Amalfi Coast
All-encompassing Mediterranean Classic

Gorgeous, seductive, sun-soaked and lemon-scented, the Amalfi Coast captures the best visions of a Mediterranean holiday and packages them into a world-renowned getaway destination. The mountains and the sea most notably define the region's landscape, with abundant hiking trails and an incredible (albeit white-knuckle-inducing) drive connecting the 13 colorful towns all along the coast. The towns are united in beauty and heritage, but manage to stay distinct from each other.

Pastel-colored, picture-perfect homes and an A-list vibe can be found in Positano; beach-centric, small-town feels are abundant in both Praiano and Conca dei Marini; Ravello is revered for its peaceful atmosphere, while Nerano and Sant'Agata manage to stand above the rest as sublime foodie-destinations (do not miss the spaghetti alla Nerano, with fried zucchini, basil, and provolone). Consider parlaying the Amalfi Coast with a day in Naples (the birthplace of pizza) to continue on a self-guided culinary tour, or venture off to Capri, a glamorous island destination packed with beaches and boutiques, and home to the famed Blue Grotto.

(Read our Destination Guide for a full breakdown of the Amalfi Coast)


Sicily and Sardinia
Off the Beaten Path (and the Mainland)

If you're the type of traveler that asks where the locals go on holiday, consider honeymooning on one of Italy's largest two islands, Sicily or Sardinia. Bountiful in beaches, sunshine and exquisite cuisine, both are accessible via frequent ferries from the mainland and will present a change in pace compared to more popular mainland destinations. Just west of Central Italy, Sardinia has a dry, mountainous interior, corner pockets with stunning stretches of turquoise sea (often referred to as the Mediterranean's best beaches), and a lively capital town in Cagliari.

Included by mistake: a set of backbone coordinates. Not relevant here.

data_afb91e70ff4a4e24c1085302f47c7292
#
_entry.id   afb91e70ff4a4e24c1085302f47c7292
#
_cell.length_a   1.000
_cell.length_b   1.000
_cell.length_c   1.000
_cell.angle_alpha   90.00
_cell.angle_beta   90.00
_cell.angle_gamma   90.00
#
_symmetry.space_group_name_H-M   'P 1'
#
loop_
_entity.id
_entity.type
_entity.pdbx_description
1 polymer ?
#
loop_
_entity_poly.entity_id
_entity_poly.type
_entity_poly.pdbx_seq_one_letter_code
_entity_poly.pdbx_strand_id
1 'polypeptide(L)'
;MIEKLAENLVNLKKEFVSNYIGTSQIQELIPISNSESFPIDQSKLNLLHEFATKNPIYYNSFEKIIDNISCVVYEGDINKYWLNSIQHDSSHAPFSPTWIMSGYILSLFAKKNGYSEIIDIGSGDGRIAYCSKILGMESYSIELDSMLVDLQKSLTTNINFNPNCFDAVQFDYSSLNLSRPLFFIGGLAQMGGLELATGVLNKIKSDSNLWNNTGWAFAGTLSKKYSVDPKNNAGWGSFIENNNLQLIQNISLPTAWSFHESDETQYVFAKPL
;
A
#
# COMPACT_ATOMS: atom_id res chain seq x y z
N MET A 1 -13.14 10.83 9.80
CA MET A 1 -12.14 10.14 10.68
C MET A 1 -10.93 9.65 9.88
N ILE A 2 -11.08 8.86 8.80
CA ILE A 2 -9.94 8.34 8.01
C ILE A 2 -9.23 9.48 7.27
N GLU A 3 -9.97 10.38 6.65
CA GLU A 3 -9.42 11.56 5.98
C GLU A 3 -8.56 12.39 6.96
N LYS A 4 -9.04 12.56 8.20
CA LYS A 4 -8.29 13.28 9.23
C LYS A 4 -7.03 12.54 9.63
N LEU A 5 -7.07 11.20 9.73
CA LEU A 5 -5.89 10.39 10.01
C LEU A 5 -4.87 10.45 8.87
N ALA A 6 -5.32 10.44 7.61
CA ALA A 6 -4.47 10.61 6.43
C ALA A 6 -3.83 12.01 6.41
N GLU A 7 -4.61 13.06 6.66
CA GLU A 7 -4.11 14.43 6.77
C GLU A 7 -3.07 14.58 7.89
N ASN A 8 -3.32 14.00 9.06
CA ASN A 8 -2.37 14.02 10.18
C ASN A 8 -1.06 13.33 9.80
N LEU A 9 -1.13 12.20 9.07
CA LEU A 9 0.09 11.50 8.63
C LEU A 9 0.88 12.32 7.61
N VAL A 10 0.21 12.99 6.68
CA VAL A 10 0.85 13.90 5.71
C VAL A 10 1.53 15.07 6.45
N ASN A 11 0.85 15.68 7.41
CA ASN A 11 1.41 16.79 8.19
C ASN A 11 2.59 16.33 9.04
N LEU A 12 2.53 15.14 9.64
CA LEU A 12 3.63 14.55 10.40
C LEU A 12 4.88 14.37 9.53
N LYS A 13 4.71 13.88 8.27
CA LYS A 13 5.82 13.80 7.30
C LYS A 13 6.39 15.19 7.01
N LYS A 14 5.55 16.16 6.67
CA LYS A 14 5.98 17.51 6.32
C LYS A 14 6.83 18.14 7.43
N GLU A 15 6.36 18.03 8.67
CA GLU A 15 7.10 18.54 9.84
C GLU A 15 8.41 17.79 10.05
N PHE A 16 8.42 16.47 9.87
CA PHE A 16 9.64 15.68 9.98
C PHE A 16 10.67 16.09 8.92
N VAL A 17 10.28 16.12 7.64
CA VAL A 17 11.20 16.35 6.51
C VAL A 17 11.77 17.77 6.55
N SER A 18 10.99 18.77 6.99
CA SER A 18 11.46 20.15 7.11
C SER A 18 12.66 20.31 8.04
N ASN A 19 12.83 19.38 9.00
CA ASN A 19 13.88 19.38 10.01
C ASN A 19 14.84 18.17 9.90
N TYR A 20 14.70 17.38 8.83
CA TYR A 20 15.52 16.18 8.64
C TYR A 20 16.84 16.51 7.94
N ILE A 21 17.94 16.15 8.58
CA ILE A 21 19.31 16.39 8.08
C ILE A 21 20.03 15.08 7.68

In Southern Italy, Sicily (the metaphorical stone that the mainland boot would be kicking) is the largest island in all of the Mediterranean, with developed towns ripe with deep history and a longer operating tourism season thanks to a denser year-round community. Choosing between the two is an endless dilemma; an unfair but easy way to decide would be to boil Sardinia down to beaches and nature hikes, and Sicily to cultural attractions and cuisine. Either way, do as the Italians do, and visit either of these large Mediterranean islands for a more intimate and local holiday experience.


Canalside Decadence

For a few days of extravagance, add Venice into the mix. Arrive (naturally) by boat, and you'll immediately be swept into the way of life in this ethereal city above the Adriatic Sea. Built of over 100 islands connected by footbridges, with no roads or cars, Venice is a wanderer's dream. Get lost in the narrow streets and piazzas lined with shops and restaurants, and take to the gondolas and water taxis for romantic rides to move about the city in style.

If you want to escape the labyrinth landscape, head to Lido, a nearby island packed with beaches, and easily accessed via 30-minute ferry from Venice. As with any trendy tourist destination, you may feel some resistance to add Venice into your itinerary, with stories of high prices, busy crowds, and unmet expectations. Do it right, and you'll be rewarded: the ideal visit to Venice is short, sweet, and during shoulder season.


Inspired yet? Italy will tempt you no matter where you look, and fortunately, many of the country's most fabulous destinations can be combined to make the most of your time here. Landing in Rome? Take a train up north to Florence and rent a car to explore the Tuscan countryside, or head south to visit Naples before luxuriating along the Amalfi Coast.

Maybe your arrival flight brings you into Milan, in which case you'd be a short trip from canal side strolls in Venice, lounging on Como, or hiking the cliffs of Cinque Terre. A single week can stretch quite far, so have a glance at how to choose a destination and connect the dots to formulate your ultimate Italian holiday.